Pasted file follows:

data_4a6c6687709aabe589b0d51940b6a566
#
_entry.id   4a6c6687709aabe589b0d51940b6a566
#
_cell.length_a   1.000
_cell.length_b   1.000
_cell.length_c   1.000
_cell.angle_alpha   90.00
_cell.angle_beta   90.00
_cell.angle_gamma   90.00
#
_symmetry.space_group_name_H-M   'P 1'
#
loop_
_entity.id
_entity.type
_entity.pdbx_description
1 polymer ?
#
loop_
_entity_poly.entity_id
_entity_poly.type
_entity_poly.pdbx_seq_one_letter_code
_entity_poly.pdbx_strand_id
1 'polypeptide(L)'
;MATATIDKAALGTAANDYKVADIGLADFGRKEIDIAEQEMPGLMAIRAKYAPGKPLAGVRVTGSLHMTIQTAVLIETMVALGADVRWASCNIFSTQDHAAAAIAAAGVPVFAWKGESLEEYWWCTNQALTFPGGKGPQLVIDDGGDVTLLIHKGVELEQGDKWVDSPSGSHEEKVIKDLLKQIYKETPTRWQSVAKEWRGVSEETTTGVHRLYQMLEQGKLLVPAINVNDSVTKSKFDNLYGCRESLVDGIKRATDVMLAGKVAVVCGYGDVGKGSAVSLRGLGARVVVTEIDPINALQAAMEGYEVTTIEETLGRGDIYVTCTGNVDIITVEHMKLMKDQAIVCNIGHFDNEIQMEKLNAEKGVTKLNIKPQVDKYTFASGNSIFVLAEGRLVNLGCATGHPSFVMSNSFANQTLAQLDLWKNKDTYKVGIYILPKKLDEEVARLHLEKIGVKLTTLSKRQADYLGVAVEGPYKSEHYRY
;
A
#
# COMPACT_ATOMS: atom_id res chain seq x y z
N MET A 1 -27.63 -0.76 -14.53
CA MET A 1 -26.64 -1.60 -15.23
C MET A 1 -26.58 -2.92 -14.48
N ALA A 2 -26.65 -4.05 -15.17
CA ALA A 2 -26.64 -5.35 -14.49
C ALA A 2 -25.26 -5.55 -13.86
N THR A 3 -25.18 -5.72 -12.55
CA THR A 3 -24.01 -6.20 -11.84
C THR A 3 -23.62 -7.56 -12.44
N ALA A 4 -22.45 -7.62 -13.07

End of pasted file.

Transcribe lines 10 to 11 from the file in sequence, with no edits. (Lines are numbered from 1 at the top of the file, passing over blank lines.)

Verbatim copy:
_cell.angle_gamma   90.00
#